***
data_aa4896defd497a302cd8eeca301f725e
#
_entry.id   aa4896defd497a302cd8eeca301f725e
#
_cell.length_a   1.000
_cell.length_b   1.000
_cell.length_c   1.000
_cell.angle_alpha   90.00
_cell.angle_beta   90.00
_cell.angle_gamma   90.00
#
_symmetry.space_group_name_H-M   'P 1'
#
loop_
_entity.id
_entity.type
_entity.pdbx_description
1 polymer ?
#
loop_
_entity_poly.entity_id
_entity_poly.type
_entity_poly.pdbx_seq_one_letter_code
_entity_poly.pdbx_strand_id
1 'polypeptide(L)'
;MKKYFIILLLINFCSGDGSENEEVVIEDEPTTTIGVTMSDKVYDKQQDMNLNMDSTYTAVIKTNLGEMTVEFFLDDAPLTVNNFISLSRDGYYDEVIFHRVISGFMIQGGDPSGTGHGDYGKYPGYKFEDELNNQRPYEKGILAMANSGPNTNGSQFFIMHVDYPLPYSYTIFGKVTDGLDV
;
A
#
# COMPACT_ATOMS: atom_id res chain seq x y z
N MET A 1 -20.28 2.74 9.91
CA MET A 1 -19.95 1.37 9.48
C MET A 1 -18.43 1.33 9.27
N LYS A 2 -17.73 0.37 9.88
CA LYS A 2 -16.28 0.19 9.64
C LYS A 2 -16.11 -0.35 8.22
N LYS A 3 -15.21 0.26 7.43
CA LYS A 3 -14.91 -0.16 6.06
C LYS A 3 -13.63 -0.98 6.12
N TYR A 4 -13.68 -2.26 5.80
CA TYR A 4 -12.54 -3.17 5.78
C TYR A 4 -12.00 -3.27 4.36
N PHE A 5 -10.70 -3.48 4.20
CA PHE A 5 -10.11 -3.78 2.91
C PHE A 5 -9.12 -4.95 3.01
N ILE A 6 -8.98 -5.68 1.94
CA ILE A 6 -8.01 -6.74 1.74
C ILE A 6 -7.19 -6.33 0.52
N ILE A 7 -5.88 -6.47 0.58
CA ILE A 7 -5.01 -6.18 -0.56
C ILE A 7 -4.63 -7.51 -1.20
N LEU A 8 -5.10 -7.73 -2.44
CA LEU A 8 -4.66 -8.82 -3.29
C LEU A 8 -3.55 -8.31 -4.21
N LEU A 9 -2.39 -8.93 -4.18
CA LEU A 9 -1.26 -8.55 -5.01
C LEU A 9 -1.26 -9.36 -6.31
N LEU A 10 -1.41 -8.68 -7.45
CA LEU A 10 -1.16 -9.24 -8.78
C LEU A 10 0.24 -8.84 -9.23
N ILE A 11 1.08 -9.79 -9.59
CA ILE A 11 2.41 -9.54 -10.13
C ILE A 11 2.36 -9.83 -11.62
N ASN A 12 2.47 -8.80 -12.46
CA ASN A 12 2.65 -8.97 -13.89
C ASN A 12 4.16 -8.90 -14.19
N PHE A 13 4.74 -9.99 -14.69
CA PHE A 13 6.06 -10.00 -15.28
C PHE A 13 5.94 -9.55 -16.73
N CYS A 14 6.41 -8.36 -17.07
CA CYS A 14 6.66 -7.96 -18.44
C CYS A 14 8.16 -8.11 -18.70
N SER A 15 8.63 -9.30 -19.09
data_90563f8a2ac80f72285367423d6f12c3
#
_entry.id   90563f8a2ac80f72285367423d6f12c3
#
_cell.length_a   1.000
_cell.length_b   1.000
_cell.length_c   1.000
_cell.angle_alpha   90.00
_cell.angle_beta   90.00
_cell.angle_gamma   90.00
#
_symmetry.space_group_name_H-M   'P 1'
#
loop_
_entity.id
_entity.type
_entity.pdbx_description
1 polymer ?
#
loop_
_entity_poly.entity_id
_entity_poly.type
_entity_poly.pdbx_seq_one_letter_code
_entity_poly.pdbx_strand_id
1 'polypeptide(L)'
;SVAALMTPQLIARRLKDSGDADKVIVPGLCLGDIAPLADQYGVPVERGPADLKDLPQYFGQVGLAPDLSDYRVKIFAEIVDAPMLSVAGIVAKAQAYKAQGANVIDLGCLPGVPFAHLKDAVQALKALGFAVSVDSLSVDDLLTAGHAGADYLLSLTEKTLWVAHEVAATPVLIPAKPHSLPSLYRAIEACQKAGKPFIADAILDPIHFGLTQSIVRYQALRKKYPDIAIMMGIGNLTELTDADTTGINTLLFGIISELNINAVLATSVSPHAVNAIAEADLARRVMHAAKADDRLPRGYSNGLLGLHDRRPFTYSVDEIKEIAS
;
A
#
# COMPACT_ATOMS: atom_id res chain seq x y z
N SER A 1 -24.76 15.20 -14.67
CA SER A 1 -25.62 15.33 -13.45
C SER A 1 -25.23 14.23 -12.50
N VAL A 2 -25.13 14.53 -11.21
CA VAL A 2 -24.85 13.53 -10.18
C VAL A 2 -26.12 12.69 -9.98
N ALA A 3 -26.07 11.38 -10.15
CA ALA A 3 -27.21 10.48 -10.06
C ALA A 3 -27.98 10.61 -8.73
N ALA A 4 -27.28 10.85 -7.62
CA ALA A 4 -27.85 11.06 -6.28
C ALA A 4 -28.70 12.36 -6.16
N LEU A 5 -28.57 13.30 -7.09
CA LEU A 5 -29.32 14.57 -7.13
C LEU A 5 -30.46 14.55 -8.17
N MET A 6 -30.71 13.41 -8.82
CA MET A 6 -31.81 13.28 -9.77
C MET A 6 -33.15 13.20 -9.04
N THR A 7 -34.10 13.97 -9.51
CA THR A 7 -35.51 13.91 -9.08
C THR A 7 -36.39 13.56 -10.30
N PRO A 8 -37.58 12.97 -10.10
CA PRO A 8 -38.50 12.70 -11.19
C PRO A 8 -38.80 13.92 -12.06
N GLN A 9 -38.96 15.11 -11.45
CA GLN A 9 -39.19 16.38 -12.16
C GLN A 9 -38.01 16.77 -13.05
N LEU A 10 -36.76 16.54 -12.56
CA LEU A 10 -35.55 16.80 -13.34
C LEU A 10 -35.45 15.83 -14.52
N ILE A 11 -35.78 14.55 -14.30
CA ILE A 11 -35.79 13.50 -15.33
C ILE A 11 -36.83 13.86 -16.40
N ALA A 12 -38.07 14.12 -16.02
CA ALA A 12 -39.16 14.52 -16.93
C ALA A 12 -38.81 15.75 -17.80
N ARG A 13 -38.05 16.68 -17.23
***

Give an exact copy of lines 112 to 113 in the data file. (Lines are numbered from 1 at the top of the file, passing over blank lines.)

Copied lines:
C ALA A 3 -27.98 10.61 -8.73
N ALA A 4 -27.28 10.85 -7.62